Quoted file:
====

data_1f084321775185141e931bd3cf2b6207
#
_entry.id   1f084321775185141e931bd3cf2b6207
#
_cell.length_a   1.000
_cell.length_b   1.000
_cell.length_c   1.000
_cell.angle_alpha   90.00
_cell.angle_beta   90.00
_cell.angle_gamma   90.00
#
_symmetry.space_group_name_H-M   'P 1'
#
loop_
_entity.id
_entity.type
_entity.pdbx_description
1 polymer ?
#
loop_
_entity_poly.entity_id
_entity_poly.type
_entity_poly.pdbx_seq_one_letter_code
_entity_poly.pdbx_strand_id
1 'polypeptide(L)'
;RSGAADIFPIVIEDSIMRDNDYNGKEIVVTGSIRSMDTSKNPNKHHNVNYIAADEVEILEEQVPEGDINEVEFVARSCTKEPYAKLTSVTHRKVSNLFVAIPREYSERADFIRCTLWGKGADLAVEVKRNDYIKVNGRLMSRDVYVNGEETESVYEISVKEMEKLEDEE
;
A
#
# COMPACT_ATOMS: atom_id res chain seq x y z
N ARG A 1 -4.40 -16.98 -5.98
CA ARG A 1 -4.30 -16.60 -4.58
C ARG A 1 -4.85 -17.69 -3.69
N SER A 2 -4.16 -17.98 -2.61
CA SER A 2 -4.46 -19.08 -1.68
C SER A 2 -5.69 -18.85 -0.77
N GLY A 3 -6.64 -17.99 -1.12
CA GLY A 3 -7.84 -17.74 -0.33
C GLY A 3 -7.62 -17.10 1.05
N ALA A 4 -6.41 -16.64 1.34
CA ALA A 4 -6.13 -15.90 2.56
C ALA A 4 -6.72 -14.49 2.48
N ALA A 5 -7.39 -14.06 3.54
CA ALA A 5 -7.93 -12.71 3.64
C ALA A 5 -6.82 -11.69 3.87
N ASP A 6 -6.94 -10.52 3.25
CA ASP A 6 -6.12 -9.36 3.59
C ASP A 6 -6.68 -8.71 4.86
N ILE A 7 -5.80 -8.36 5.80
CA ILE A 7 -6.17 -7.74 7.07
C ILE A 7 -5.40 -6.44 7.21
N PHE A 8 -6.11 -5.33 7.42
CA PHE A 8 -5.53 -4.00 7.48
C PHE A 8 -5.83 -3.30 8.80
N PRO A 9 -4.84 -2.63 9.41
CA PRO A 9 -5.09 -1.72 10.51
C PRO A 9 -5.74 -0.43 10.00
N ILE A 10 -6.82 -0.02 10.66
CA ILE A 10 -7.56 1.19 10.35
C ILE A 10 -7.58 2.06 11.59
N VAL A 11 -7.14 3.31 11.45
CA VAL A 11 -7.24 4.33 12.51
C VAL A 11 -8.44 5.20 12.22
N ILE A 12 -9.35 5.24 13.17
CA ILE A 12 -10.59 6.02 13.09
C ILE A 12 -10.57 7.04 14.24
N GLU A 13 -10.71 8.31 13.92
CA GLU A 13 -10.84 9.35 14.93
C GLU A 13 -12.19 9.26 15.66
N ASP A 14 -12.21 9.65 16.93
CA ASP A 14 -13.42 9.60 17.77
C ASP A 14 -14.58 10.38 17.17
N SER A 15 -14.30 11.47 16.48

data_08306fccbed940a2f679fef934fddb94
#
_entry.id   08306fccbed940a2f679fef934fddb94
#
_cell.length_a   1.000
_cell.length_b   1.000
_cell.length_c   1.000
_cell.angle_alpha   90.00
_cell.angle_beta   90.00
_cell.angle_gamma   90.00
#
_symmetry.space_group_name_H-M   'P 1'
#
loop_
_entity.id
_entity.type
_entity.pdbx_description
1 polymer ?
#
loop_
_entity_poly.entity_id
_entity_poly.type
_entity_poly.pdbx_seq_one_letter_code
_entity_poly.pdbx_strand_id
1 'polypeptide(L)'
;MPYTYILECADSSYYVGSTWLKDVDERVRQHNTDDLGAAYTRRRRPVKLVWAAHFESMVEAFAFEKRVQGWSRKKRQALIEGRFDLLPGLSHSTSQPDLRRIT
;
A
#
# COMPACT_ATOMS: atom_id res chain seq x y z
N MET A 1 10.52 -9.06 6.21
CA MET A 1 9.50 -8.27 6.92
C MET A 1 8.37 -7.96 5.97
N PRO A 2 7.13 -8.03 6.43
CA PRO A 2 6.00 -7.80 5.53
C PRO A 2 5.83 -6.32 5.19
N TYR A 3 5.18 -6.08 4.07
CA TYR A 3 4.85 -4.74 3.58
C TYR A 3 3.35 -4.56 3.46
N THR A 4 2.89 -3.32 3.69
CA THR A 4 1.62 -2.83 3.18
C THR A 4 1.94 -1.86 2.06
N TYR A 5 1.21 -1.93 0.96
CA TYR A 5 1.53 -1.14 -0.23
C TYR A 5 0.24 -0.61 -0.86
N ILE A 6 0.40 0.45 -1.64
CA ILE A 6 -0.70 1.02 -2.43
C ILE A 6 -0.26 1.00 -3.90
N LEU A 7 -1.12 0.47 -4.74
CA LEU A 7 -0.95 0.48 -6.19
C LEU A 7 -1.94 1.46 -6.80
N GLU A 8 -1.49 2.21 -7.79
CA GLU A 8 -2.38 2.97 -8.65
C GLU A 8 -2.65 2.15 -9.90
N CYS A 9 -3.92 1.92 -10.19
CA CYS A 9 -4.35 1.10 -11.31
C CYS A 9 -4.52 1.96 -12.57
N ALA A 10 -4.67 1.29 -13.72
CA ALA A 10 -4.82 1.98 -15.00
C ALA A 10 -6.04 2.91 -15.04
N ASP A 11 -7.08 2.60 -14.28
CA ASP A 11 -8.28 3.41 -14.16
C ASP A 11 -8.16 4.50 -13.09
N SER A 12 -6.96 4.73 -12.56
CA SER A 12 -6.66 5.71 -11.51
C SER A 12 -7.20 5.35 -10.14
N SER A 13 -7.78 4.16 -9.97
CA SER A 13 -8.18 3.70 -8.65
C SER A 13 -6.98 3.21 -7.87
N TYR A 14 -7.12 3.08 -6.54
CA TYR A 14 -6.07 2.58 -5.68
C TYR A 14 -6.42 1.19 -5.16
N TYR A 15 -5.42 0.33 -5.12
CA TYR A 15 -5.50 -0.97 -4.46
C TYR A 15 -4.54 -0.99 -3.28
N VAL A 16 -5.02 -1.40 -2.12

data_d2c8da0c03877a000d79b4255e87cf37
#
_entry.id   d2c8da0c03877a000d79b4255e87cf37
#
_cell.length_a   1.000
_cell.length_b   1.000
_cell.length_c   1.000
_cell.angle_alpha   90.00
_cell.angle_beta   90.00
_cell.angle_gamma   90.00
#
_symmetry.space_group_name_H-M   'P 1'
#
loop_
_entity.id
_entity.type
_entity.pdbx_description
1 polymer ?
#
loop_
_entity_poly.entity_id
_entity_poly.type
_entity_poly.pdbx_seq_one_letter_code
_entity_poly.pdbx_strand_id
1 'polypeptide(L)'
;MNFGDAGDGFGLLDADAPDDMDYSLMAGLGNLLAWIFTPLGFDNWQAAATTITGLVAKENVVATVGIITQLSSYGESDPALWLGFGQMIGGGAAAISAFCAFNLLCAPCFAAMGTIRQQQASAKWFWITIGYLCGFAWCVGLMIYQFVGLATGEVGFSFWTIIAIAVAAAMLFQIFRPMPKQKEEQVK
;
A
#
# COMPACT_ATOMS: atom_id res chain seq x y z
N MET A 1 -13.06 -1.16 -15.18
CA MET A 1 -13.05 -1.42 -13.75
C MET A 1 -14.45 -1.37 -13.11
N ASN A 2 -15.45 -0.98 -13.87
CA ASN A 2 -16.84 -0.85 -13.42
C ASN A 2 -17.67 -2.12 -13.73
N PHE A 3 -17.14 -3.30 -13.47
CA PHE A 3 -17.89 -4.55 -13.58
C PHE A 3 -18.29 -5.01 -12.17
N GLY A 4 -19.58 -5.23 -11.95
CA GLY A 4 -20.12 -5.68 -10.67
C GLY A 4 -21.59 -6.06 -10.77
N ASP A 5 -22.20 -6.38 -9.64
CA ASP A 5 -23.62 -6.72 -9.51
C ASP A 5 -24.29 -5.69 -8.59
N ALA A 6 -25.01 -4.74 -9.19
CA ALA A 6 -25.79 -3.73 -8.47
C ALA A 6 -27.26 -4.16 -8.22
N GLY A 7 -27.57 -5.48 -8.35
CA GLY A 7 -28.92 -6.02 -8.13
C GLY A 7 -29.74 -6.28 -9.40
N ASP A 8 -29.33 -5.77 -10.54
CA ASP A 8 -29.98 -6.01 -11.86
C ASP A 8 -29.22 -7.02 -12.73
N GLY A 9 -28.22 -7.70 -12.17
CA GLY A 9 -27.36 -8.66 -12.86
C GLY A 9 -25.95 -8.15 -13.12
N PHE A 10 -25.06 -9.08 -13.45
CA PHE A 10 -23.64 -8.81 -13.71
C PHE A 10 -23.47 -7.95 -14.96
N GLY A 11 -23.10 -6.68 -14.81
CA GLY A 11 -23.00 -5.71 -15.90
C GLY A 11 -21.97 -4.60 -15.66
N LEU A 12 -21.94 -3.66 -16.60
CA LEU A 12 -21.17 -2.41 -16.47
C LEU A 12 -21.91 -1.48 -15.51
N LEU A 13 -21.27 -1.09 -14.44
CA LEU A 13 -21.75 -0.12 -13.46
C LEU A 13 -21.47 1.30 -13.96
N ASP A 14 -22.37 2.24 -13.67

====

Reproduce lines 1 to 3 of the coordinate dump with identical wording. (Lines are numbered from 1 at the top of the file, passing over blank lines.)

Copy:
data_1f084321775185141e931bd3cf2b6207
#
_entry.id   1f084321775185141e931bd3cf2b6207